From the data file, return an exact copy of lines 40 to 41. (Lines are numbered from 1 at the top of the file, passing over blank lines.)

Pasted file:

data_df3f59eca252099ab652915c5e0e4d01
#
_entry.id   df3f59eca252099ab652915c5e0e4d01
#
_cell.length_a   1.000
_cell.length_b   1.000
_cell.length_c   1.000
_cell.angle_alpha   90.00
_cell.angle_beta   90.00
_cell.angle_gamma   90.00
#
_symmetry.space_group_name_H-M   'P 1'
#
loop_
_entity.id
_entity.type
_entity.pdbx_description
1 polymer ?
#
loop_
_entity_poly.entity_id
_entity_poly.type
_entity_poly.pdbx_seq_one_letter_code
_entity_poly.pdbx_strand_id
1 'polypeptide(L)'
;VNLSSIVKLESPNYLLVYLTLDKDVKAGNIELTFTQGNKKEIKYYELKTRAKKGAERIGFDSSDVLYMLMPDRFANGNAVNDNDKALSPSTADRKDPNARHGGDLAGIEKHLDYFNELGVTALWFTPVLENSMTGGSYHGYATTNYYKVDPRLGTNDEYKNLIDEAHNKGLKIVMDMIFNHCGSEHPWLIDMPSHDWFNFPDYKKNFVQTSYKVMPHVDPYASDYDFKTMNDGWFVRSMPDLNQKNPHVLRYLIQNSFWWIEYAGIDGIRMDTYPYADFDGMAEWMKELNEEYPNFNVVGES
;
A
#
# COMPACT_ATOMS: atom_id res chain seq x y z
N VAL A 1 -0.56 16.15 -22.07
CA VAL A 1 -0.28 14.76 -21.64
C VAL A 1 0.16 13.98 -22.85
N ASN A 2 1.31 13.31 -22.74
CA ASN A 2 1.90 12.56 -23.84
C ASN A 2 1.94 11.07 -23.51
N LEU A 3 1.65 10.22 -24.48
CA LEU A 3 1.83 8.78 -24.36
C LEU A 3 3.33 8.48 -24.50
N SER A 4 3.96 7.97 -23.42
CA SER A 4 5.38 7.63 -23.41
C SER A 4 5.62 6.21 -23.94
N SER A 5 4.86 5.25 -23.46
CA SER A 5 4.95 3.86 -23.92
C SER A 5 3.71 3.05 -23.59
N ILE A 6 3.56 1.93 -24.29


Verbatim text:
N SER A 4 3.96 7.97 -23.42
CA SER A 4 5.38 7.63 -23.41